Three young children run around the living room in a house in the Palestinian village of Bil’in in the West Bank. Their grandmother sits there silently, her face frozen. Her husband says she has been like that for days.
Their 30-year-old son, the children’s father, is in Israeli custody. According to family members and a psychiatrist who treated him, he has been in a manic state with symptoms of psychosis for weeks. Early last week he ran away from his family, which then called the Israeli police and Palestinian security forces, alerting them and making one request: don't shoot him.
For a month, they had been protecting him from himself while he was on medication, waiting for his condition to stabilize. A day after he ran off for the first time, he drove his car through the house’s garage door. He drove off and crashed into the car of another Bil’in resident, before taking off.
He later hit a soldier with the car, moderately injuring him. The Israel Defense Forces announced that a “terrorist” had committed a car-ramming attack at the settlement of Halamish before being arrested. He wasn't shot.
Bil’in, where the man grew up, is a politicized place. The man’s cousin is an organizer of anti-occupation activism in the village, where protests were once held weekly. However, the father says his son has never been interested in politics; he has worked as a laborer in Israel and never taken an interest in the demonstrations.
“We really tried to protect him," he says. "When he was a kid, we didn’t even let him go to the calmest demonstrations. The occupation and politics were never on his mind." He adds that in recent weeks, his son repeatedly spoke about his desire to return to work when he felt better.
A month ago, the man’s wife told his parents that she was concerned. Her husband had stopped sleeping and eating.
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This was untypical behavior for a person with a very long daily routine. For seven years, he had been a construction worker in Israel. He usually left for work at 4 A.M. and returned at 6 P.M., but during coronavirus lockdowns he would sleep in Israel for weeks, based on the country’s regulations.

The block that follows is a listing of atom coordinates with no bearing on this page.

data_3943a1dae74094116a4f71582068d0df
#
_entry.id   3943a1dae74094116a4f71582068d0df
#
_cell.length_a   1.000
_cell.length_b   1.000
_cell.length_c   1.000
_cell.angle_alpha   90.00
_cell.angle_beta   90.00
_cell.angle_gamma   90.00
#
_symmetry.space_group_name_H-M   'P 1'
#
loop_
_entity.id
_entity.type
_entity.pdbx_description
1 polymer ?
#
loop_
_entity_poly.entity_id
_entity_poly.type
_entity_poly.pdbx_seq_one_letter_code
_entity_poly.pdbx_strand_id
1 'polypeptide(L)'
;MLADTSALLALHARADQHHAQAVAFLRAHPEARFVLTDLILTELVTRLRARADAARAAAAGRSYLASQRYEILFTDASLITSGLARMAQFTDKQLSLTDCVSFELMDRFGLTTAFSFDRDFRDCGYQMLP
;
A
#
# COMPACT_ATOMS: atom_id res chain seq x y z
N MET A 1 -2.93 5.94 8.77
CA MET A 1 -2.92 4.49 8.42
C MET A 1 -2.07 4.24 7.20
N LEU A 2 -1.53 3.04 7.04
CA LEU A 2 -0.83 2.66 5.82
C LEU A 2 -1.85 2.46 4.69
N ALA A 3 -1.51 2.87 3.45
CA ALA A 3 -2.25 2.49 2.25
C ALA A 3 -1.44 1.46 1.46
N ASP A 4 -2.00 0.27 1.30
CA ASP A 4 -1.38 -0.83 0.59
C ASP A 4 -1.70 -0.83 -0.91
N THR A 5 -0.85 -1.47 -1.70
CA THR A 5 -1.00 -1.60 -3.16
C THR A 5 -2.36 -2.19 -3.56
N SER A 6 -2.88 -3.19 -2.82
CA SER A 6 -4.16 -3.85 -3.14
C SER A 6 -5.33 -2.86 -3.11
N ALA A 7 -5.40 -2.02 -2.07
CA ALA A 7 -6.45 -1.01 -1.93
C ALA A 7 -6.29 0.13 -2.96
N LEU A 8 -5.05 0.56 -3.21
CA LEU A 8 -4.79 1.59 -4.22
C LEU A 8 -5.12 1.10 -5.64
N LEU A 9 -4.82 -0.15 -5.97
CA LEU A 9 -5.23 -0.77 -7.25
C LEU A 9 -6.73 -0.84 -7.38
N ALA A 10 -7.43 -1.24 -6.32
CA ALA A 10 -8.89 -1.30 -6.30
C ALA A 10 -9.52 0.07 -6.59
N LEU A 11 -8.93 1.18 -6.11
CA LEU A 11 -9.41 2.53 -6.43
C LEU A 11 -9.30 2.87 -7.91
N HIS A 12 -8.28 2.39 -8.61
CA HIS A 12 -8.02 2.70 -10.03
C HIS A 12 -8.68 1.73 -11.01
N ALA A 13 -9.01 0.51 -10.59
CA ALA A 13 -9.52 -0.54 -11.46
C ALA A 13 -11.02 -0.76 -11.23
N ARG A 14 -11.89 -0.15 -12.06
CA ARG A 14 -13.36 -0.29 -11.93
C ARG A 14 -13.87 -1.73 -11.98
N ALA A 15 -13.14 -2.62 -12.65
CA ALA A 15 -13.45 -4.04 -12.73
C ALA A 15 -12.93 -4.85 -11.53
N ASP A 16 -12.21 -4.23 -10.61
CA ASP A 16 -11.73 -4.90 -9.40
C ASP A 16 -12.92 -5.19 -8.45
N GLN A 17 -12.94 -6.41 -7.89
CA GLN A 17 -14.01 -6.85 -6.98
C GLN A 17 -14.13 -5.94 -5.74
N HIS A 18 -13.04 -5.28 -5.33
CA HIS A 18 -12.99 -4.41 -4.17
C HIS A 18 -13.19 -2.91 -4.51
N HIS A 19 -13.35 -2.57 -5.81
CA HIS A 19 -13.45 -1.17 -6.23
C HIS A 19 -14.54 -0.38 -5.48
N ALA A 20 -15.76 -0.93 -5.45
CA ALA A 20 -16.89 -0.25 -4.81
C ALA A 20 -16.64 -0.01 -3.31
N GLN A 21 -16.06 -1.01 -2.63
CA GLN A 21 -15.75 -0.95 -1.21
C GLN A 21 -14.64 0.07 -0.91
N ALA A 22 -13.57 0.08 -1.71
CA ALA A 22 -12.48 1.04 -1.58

His father says that his son planned to buy a house and that he and his wife are expecting another child. When he started behaving strangely, his family turned to a psychiatrist.
“He was behaving abnormally. He would sing and recite verses from the Koran; he didn’t want his son or his mother to come near him. He would curse us and the children, not recognizing them,” the father says. The family says the psychiatrist didn’t think the son had suicidal tendencies and did not treat him as though he did.
The medication didn’t help. According to the family, he didn’t sleep for four days and hardly ate anything. They called a more senior psychiatrist, who came to their home and changed the prescription, but the patient would not cooperate.
“We brought in 15 people to hold him down so he would take his medicine but he spit it out,” his father says. In the end, they succeeded. They moved him to a room outside of the house. His cousins took turns watching him.
“We didn’t leave him for a minute. I was there 24 hours a day to make sure he didn’t do anything. He wasn’t violent, but we didn’t know what he might do,” a cousin says.
Another cousin says that in retrospect, it's possible the pressure cooker that village residents were living in prompted the symptoms. “You have to realize that with us, people don’t go to a psychiatrist; it’s perceived as something negative,” he says.
“But recently, because of the coronavirus and the hopelessness of the political situation, people are under increasing pressure. At the beginning of the pandemic, there was outright harassment of laborers who worked in Israel. They were accused of bringing in the virus into the West Bank, but if they didn’t work, they would have no food to bring home.”